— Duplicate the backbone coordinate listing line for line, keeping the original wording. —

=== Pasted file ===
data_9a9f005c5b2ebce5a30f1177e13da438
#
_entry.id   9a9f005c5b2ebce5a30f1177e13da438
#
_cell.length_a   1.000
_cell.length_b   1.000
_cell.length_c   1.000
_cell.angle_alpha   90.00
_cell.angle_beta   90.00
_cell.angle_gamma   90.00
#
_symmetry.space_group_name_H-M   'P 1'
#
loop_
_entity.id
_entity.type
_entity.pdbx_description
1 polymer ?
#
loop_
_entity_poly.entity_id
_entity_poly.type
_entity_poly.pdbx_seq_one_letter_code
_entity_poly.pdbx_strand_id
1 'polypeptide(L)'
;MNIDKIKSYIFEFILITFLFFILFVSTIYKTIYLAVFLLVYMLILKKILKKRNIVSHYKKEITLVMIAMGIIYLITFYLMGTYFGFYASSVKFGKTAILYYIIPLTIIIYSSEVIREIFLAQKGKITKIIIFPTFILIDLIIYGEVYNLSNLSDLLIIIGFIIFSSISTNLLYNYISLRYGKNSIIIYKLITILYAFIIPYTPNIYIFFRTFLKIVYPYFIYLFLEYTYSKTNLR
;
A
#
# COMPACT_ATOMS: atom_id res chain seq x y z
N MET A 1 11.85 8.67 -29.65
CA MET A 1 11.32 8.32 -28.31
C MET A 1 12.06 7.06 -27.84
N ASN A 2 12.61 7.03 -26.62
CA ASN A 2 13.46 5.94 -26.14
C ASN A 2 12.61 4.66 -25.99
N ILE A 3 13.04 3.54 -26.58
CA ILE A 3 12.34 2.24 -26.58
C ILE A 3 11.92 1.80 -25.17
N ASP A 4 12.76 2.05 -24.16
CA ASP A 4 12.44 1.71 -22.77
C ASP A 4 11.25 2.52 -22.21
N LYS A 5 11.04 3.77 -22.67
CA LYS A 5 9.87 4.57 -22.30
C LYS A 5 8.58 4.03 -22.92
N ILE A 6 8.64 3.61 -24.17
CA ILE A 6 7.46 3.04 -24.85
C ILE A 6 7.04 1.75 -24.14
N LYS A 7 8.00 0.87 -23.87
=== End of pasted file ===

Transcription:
data_9a9f005c5b2ebce5a30f1177e13da438
#
_entry.id   9a9f005c5b2ebce5a30f1177e13da438
#
_cell.length_a   1.000
_cell.length_b   1.000
_cell.length_c   1.000
_cell.angle_alpha   90.00
_cell.angle_beta   90.00
_cell.angle_gamma   90.00
#
_symmetry.space_group_name_H-M   'P 1'
#
loop_
_entity.id
_entity.type
_entity.pdbx_description
1 polymer ?
#
loop_
_entity_poly.entity_id
_entity_poly.type
_entity_poly.pdbx_seq_one_letter_code
_entity_poly.pdbx_strand_id
1 'polypeptide(L)'
;MNIDKIKSYIFEFILITFLFFILFVSTIYKTIYLAVFLLVYMLILKKILKKRNIVSHYKKEITLVMIAMGIIYLITFYLMGTYFGFYASSVKFGKTAILYYIIPLTIIIYSSEVIREIFLAQKGKITKIIIFPTFILIDLIIYGEVYNLSNLSDLLIIIGFIIFSSISTNLLYNYISLRYGKNSIIIYKLITILYAFIIPYTPNIYIFFRTFLKIVYPYFIYLFLEYTYSKTNLR
;
A
#
# COMPACT_ATOMS: atom_id res chain seq x y z
N MET A 1 11.85 8.67 -29.65
CA MET A 1 11.32 8.32 -28.31
C MET A 1 12.06 7.06 -27.84
N ASN A 2 12.61 7.03 -26.62
CA ASN A 2 13.46 5.94 -26.14
C ASN A 2 12.61 4.66 -25.99
N ILE A 3 13.04 3.54 -26.58
CA ILE A 3 12.34 2.24 -26.58
C ILE A 3 11.92 1.80 -25.17
N ASP A 4 12.76 2.05 -24.16
CA ASP A 4 12.44 1.71 -22.77
C ASP A 4 11.25 2.52 -22.21
N LYS A 5 11.04 3.77 -22.67
CA LYS A 5 9.87 4.57 -22.30
C LYS A 5 8.58 4.03 -22.92
N ILE A 6 8.64 3.61 -24.17
CA ILE A 6 7.46 3.04 -24.85
C ILE A 6 7.04 1.75 -24.14
N LYS A 7 8.00 0.87 -23.87